SDSU 2019 China Ag Travel

Monday, May 20, 2019

May 19
We have reached our last full day in China, and the overall emotions of the group are mixed. Many are excited to go back to the simple luxuries the United States has to offer like toilet paper in stalls, safe tap water to drink, and other things like that. On the other hand, it has been an amazing cultural experience filled with new food, sites, and a definite language barrier.  

To start the day off, we went to Tian'anmen Square. It is the largest city square in the world, covering an impressive 110 acres of land. While there, we saw many soldiers and officers patrolling the site 24/7, which was something very different compared to what we might see in America. The largest building in the square was called the Heavenly Peaceful Gate in English, and they also had an entire building to honor Chairman Mao's burial site. He is known as the Father of China to the locals. We were surrounded by countless other tourists and found out that over 100,000 visitors go to Tian'anmen Square every day. 

After Tian'anmen Square, we headed to the Forbidden City. There was a park right outside the city with many locals doing group tai chi surrounded by trees that were over 200 years old.  The Forbidden City is home to 1.8 million ancient treasurers of China's history from past dynasties. The Home of Supreme Harmony building also has 13,844 painted and carved dragons on it from top to bottom. One piece of information we learned during this tour was about the Empress and how she slept on a stone pillow with a hole in it so that she could hear when people would try to come in to kill or harm her.

Our entire group then got a chance to take a rickshaw ride around the ancient Huotong Beijing neighborhood. Rickshaws are bicycles with 2-person carts in the back to ride on. They are mostly powered by the person pedaling but sometimes will have a small motor to assist them. Lunch was provided to us at a local villager's home. In their courtyard, they had birds, grasshoppers, and even crickets in small cages that they kept as pets. It was very cool to see the homes they live in, and we learned that the small 4-room homes are worth at least $2 million (USD) each!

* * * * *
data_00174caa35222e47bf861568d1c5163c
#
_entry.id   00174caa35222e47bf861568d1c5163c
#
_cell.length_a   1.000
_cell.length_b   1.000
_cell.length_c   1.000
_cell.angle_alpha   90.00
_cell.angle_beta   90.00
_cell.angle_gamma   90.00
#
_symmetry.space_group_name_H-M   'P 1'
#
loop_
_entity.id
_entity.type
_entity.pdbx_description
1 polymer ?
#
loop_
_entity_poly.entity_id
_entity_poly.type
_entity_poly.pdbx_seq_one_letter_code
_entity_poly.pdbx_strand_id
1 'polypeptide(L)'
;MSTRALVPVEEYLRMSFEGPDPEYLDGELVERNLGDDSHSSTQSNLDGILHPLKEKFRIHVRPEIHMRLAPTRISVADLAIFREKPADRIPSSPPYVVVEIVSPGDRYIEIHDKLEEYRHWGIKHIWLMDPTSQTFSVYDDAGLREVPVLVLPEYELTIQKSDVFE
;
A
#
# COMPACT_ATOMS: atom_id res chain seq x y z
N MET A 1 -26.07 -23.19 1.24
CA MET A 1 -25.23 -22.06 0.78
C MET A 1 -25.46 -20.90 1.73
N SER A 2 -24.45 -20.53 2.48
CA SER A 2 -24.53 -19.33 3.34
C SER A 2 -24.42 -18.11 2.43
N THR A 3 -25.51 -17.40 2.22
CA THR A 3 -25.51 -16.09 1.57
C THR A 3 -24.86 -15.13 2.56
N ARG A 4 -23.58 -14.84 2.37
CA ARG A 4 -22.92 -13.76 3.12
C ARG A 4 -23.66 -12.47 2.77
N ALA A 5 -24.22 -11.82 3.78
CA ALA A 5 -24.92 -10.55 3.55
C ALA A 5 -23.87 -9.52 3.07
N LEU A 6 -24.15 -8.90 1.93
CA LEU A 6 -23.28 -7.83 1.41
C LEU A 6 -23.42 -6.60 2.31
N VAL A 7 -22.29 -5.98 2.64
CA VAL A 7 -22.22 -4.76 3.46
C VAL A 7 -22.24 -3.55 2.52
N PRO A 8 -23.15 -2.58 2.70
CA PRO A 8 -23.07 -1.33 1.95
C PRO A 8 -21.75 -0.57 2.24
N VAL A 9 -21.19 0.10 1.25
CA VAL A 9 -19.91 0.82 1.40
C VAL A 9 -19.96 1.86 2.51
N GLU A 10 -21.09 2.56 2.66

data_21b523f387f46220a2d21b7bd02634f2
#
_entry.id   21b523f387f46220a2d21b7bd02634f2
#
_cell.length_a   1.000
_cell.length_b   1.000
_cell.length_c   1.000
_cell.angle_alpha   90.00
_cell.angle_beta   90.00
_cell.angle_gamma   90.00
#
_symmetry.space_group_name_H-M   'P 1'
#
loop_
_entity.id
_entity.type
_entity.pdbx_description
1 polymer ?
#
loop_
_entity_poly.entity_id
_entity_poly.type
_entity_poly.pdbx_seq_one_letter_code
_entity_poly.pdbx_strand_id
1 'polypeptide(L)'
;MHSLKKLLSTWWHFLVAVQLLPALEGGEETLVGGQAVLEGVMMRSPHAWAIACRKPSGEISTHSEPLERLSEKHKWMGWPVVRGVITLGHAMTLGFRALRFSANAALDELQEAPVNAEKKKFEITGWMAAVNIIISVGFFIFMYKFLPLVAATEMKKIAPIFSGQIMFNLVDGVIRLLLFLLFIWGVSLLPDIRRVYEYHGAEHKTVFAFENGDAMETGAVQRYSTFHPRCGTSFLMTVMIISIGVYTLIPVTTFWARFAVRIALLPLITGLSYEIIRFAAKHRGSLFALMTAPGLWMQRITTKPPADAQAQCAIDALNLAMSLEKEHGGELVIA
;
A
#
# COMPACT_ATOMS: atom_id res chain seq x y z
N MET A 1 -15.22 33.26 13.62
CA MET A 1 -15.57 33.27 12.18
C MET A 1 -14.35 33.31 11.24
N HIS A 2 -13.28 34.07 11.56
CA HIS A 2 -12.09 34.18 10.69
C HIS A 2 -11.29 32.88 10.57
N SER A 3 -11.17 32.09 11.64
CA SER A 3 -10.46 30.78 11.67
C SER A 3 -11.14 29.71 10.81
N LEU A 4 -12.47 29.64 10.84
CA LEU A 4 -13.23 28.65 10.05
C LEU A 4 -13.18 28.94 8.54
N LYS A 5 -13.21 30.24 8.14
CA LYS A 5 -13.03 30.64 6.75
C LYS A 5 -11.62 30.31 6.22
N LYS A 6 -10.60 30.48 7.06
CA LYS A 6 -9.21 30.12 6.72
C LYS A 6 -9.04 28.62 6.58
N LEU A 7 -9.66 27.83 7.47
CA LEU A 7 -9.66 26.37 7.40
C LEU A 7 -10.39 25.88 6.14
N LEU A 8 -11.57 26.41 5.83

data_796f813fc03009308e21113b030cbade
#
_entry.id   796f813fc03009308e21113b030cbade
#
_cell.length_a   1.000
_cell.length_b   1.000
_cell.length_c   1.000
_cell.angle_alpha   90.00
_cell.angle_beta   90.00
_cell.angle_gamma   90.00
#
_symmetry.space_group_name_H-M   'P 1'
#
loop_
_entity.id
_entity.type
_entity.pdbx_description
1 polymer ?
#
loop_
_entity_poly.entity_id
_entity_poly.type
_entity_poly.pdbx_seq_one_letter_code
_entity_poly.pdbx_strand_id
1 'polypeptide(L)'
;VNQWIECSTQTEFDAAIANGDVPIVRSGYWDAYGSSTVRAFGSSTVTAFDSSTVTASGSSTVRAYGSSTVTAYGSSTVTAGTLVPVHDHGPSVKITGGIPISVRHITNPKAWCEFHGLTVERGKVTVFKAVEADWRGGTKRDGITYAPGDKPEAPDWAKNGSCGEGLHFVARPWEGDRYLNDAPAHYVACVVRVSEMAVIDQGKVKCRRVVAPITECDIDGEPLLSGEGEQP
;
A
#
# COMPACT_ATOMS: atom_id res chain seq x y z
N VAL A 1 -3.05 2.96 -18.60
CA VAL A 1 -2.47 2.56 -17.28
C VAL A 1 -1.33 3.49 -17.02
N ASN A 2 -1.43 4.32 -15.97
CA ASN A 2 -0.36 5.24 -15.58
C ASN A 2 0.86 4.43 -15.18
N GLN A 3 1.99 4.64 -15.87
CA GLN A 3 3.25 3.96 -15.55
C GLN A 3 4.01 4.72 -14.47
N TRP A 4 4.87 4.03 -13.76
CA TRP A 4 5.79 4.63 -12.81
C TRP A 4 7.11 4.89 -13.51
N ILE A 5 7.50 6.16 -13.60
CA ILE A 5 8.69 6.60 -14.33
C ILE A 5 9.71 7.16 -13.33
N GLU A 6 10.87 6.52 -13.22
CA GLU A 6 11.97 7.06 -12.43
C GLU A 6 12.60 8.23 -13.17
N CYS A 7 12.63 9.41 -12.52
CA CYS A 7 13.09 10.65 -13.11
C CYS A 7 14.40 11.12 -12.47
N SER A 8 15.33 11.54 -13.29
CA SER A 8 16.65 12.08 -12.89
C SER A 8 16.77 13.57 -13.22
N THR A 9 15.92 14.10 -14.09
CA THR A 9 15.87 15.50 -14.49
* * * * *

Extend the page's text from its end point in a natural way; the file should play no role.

Next we visited the Earthly Peaceful Gate where the bell tower signified the morning and the drum tower let people know the work day was done. This is where the time was tracked in the days before technological time keeping. After climbing a wall of steps that seemed comparable to The Great Wall, we got to see the drums that went off every 12 hours to signal that it was time for the farmers to come back to the village. One drum was an original drum dating back to the Ming Dynasty. After a short break, our next adventure was to an acrobatic show. At the show, we got to see many talented individuals perform, with one of the acts including five girls hanging from a ball spinning at a rapid speed in the air.
To end the last full day in China, we had one of our best meals, Peking duck. The meal included many common Chinese side dishes and the duck. The duck took days of roasting, and the result was tender, juicy meat. We were able to make tacos out of the duck, and it was a favorite for several in our group. Because it was such a delicious meal, this was definitely the "wow" moment of our day!
 Acrobatic show
 Gift from Michelle
 In front of the Forbidden City
 Inside Forbidden City
 Inside Forbidden City
 New friends at Tianemann Square
 Peking duck
 Pet cricket
 Rickshaw ride

Tai Chi

May 18 

We started the third day in Beijing at a refreshing stop at a traditional tea house. We were able to taste five different black and green teas there. The top two favorites of the group were Ginseng tea which helps with energy and immunity and a hibiscus dried fruit tea which is good for digestion. We had two different cups we had when trying the teas, the smell cup and the sip cup. Tea was poured into the smell cup, then we had to set the sip cup directly over the top of the small cup making both cups look like a small mushroom. Next we flipped the cups over which transferred the tea from the smell cup to the sip cup.  After smelling the cup you could rub the outside on your skin because it helps with blood circulation. Typically you take three sips to finish your tea, a sip for happiness, good luck and longevity. To test if the water is hot enough they used the tea baby. The baby will pee if the tea is hot enough and won't do anything if it is not. The phrase they use is "No pee, no tea".